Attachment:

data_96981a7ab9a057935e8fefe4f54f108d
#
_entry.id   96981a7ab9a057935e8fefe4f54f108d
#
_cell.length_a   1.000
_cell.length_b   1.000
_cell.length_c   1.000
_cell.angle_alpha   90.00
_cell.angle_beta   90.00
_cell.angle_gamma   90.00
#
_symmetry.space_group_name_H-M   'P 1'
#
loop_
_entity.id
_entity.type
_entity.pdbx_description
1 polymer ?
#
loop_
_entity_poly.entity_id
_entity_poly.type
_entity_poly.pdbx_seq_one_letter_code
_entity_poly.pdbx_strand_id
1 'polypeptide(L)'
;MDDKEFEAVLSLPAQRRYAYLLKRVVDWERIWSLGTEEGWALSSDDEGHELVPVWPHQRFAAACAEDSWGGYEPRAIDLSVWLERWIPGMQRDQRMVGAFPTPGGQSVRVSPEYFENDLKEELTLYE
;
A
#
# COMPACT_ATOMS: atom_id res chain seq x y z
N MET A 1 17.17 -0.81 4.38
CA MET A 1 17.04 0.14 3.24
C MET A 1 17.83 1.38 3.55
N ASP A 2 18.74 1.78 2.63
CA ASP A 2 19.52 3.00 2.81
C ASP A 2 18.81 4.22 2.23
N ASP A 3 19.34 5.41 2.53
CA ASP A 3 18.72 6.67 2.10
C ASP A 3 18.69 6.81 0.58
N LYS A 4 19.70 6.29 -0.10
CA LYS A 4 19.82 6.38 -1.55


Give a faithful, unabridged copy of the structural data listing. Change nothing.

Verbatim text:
data_96981a7ab9a057935e8fefe4f54f108d
#
_entry.id   96981a7ab9a057935e8fefe4f54f108d
#
_cell.length_a   1.000
_cell.length_b   1.000
_cell.length_c   1.000
_cell.angle_alpha   90.00
_cell.angle_beta   90.00
_cell.angle_gamma   90.00
#
_symmetry.space_group_name_H-M   'P 1'
#
loop_
_entity.id
_entity.type
_entity.pdbx_description
1 polymer ?
#
loop_
_entity_poly.entity_id
_entity_poly.type
_entity_poly.pdbx_seq_one_letter_code
_entity_poly.pdbx_strand_id
1 'polypeptide(L)'
;MDDKEFEAVLSLPAQRRYAYLLKRVVDWERIWSLGTEEGWALSSDDEGHELVPVWPHQRFAAACAEDSWGGYEPRAIDLSVWLERWIPGMQRDQRMVGAFPTPGGQSVRVSPEYFENDLKEELTLYE
;
A
#
# COMPACT_ATOMS: atom_id res chain seq x y z
N MET A 1 17.17 -0.81 4.38
CA MET A 1 17.04 0.14 3.24
C MET A 1 17.83 1.38 3.55
N ASP A 2 18.74 1.78 2.63
CA ASP A 2 19.52 3.00 2.81
C ASP A 2 18.81 4.22 2.23
N ASP A 3 19.34 5.41 2.53
CA ASP A 3 18.72 6.67 2.10
C ASP A 3 18.69 6.81 0.58
N LYS A 4 19.70 6.29 -0.10
CA LYS A 4 19.82 6.38 -1.55